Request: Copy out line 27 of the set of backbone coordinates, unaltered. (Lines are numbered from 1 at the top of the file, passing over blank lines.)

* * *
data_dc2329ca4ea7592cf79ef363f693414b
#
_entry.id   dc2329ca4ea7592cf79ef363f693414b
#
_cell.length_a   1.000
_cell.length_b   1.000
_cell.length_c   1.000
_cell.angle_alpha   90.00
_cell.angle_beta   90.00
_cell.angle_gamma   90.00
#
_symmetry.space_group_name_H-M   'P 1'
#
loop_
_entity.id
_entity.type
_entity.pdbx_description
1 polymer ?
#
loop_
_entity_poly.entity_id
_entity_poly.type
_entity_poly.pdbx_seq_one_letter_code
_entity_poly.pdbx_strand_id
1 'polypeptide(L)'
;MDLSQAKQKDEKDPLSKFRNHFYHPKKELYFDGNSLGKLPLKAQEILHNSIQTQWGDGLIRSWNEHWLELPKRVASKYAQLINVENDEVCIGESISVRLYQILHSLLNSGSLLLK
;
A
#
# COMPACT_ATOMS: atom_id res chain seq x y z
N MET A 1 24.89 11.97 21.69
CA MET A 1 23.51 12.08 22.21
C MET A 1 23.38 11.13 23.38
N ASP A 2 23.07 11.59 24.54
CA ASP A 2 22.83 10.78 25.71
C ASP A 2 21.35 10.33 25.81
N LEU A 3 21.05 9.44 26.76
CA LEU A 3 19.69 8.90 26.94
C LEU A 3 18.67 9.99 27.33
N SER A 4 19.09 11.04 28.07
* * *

;